Jeb Bush Says His Brother's Security 'Mission Was Accomplished' in Iraq

The Republican presidential candidate once again grapples with his brother's Middle East legacy.

Mission Accomplished II: The Jeb Bush Doctrine

Jeb Bush defended some of his brother's Iraq war decisions as president while also seeking to pivot the conversation toward warmer feelings some Americans had for George W. Bush in the aftermath of the terror attacks of Sept. 11.

Speaking at a national security forum in Davenport, Iowa, on Thursday, the Republican presidential candidate acknowledged that his brother's record on prosecuting the war and its aftermath wasn't perfect as he tried to balance his own outlook and reconcile the implicit connection he has to some of his brother's unpopular decisions.

“I think people have every right to be critical of decisions that were made,” the former Florida governor said. “In 2009, Iraq was fragile, but secure.”

The “mission was accomplished” when it came to Iraq's security at the end of his brother's time in the White House, Bush said.

“That is a fact,” he said. “You can't rewrite history in that regard.”

He also pointed to the decisions he regards as a success. “Taking out Saddam Hussein turned out to be a pretty good deal,” Bush said in a reference to the execution of the Iraqi president.


Jeb Bush signs autographs in Davenport, Iowa, on Aug. 13, 2015.

Photographer: John McCormick/Bloomberg

The early afternoon event, which attracted a standing-room-only crowd of about 250 people at St. Ambrose University, was sponsored by a group called Americans for Peace, Prosperity and Security.

It was Bush's first appearance in Iowa, which on Feb. 1 will host the first nominating contest, since he delivered his most specific foreign policy speech yet, Tuesday evening at the Ronald Reagan Presidential Library.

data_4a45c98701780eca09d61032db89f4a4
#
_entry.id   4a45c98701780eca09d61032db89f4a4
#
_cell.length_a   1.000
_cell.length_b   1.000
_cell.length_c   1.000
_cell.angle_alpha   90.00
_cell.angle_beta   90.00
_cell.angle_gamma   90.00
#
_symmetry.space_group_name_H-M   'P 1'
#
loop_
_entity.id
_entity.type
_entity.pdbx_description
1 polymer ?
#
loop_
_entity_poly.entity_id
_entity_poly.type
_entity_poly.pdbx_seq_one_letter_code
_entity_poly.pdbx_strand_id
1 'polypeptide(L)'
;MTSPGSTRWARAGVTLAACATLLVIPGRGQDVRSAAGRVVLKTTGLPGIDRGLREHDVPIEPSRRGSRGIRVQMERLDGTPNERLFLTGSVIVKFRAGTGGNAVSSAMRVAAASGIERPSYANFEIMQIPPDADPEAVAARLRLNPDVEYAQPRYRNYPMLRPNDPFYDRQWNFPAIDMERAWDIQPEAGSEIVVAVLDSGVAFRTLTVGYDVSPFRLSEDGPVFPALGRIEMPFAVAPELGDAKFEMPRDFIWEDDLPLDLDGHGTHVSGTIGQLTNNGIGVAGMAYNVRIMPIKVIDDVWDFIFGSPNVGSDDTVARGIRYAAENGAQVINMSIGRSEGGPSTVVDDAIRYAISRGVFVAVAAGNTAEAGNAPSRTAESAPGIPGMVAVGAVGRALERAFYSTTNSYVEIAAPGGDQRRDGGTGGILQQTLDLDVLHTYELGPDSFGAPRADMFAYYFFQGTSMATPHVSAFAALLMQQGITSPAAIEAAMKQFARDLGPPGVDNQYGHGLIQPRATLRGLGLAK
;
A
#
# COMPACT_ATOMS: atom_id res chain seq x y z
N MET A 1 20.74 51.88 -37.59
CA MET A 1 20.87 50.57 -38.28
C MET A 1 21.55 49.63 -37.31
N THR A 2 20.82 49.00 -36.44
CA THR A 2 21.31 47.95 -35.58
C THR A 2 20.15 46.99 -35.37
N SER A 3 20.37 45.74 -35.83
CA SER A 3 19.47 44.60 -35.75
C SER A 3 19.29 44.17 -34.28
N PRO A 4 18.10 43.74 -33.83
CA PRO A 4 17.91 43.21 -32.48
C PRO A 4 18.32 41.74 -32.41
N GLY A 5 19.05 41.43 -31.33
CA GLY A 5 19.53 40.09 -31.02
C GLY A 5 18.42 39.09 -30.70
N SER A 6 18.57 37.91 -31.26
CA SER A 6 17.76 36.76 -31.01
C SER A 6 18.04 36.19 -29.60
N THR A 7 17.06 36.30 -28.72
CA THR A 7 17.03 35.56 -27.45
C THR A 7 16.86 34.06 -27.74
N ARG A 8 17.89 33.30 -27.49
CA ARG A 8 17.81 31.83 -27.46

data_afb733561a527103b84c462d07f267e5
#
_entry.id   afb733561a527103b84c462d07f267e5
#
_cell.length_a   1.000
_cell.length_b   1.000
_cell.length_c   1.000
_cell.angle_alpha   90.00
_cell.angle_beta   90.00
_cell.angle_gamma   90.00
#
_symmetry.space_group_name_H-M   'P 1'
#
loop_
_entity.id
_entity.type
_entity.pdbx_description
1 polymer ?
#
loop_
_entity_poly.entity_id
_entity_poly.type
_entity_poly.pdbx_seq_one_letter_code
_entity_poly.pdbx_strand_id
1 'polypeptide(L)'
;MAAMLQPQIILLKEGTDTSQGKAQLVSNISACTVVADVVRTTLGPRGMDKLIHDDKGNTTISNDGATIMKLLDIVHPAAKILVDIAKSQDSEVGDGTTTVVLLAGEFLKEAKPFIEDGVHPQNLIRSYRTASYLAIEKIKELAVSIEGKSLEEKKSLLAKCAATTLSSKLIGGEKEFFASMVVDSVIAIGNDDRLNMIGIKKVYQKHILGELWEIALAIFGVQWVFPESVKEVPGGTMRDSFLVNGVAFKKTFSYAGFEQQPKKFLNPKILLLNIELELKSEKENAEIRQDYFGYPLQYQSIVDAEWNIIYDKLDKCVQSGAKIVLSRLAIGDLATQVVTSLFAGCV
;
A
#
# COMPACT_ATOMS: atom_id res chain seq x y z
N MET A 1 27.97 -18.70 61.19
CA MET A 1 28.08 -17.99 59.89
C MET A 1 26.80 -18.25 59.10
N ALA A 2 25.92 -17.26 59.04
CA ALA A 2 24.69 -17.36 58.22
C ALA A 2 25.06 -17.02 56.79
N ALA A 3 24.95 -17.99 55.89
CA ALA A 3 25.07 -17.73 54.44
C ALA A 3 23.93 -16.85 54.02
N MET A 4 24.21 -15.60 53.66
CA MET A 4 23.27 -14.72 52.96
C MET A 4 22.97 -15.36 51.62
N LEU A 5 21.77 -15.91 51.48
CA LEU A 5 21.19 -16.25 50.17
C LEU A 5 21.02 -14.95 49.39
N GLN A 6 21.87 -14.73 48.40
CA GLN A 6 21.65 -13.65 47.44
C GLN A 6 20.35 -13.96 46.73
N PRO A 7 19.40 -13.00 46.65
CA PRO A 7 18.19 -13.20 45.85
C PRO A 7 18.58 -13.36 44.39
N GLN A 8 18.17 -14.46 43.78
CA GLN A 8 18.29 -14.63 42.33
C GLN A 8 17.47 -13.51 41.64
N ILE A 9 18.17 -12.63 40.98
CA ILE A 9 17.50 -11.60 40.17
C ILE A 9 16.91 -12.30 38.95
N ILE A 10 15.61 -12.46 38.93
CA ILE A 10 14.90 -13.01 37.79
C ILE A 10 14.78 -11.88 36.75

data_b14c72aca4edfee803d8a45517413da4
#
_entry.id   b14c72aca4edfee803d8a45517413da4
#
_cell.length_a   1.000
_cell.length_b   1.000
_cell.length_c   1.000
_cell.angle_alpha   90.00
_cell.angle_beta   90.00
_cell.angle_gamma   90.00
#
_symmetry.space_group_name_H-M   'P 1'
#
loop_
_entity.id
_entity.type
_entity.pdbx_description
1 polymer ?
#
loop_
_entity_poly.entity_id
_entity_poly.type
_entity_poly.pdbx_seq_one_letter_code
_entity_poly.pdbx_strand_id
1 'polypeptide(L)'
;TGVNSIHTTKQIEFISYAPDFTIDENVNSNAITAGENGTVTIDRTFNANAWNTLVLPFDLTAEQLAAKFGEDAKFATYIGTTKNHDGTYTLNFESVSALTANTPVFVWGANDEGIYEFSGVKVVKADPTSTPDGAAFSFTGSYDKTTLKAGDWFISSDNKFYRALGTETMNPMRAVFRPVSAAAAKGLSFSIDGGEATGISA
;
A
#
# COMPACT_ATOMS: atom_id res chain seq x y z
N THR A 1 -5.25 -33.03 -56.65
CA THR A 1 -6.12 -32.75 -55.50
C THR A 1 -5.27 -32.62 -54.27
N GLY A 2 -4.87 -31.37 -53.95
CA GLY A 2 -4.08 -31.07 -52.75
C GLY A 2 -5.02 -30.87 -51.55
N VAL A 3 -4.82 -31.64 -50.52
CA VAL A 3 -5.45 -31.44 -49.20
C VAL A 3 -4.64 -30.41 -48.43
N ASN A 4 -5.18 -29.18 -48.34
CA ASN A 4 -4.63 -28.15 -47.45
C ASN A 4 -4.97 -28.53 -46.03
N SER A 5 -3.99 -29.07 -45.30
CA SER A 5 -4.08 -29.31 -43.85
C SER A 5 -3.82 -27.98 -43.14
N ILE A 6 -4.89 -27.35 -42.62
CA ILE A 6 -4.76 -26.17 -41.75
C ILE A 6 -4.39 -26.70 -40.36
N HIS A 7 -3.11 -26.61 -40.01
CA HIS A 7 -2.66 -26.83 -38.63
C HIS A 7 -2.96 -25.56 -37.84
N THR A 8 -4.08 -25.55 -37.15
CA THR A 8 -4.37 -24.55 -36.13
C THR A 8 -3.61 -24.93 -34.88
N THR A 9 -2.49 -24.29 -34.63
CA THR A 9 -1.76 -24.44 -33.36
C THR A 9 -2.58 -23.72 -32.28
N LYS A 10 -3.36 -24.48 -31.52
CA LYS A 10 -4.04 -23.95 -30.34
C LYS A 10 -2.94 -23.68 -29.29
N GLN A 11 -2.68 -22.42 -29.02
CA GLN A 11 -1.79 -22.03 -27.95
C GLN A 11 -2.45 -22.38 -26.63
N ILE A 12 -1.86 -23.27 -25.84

In those remarks—and again in Iowa—Bush outlined how he believes the U.S. should combat the rise of the Islamic State terrorist group, also known as ISIS, in Iraq and Syria, while also criticizing the actions of President Barack Obama and his former secretary of state, Hillary Clinton, in the region after his brother left office.

“We declared success and then chaos occurred afterwards,” he said. “There has to be a plan for the long haul.”

Asked what he'd do about terror suspects held at a prison at Guantanamo Bay, Cuba, Bush said it would be best to keep them there.

Bush said he'd leave the door open to resuming the use of torture in interrogations, refusing to issue a blanket statement about Obama's executive order banning so-called enhanced interrogation techniques by the CIA.

“When you are president, your words matter,” he said, adding that in general he's opposed to the use of torture and doesn't think it's effective.

A few seconds later, he sought to take a more positive look at his brother's record. “I'm proud of what he did to create a secure environment for our country,” he said.

In their criticism of Bush's Iowa appearance, Democrats sought to link him to his brother.

“Today Jeb Bush laid out that, when it comes to learning from his brother’s reckless foreign policy mistakes—carelessly sending troops into war, relying on faulty intelligence, and dismantling our relationships around the world—he hasn’t learned a thing,” Holly Shulman, a spokeswoman for the Democratic National Committee, said in a statement. “What was made clear today is that under Jeb, we should expect another four years of the Bush Doctrine.”

Bush, who will spend much of Friday morning at the Iowa State Fair, said he was happy to have a more serious environment for his presidential campaign to make a stop.

“I'm a policy oriented candidate,” he said at the start of the event. “This is a nice respite.”

CORRECTION: An earlier version of this story stated that the United States had killed Saddam Hussein. 

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